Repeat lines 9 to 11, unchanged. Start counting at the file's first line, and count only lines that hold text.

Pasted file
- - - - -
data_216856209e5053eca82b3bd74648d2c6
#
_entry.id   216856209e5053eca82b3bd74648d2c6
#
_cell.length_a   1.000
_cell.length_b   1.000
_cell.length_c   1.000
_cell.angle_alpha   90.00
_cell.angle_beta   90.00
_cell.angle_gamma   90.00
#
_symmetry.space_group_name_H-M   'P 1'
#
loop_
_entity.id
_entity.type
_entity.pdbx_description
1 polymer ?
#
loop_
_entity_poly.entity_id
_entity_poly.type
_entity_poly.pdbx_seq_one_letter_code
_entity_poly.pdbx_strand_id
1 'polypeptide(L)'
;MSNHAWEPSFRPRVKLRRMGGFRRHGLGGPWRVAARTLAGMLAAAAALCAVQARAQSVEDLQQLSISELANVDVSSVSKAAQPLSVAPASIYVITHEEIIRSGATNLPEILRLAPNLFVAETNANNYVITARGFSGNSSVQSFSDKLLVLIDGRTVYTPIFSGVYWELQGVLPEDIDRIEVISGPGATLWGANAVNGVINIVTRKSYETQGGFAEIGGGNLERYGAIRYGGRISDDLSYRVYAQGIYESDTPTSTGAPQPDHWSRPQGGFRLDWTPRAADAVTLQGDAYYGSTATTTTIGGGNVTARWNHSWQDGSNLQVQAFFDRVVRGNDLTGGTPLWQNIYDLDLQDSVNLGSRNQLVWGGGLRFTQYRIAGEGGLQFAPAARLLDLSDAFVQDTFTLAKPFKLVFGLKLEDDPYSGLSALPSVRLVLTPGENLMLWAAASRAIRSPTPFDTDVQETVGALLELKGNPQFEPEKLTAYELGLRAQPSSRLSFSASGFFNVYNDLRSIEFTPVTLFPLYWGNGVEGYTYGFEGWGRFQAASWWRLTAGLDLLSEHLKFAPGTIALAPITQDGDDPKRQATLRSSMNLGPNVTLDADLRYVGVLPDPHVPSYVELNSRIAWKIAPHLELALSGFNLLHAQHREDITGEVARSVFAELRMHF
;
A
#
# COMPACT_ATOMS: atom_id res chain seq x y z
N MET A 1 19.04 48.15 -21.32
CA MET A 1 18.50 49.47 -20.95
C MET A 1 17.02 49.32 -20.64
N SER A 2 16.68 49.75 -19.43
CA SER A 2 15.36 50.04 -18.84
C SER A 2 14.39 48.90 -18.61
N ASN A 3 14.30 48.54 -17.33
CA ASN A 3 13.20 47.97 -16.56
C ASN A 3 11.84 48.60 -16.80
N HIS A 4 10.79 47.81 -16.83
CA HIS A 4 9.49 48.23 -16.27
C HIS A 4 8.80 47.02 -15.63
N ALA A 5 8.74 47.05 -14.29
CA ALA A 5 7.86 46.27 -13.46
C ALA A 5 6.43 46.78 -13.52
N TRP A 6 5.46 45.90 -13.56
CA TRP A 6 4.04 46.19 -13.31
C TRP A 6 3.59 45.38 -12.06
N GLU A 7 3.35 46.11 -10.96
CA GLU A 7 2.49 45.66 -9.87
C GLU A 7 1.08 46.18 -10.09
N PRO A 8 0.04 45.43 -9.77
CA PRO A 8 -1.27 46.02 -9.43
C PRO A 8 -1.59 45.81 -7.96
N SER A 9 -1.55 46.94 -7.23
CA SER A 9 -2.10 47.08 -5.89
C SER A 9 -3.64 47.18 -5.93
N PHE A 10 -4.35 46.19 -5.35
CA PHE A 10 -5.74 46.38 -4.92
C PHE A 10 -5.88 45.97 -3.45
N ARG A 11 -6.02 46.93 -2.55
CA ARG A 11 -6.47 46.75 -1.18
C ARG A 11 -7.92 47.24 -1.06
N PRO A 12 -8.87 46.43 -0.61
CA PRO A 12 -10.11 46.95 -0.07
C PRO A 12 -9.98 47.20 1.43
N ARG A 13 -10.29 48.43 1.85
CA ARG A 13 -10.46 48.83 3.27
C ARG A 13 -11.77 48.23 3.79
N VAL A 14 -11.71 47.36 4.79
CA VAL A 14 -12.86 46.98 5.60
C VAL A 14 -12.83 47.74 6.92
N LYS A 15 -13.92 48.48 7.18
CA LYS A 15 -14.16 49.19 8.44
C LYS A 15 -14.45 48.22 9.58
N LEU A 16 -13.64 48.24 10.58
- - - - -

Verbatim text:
_cell.angle_beta   90.00
_cell.angle_gamma   90.00
#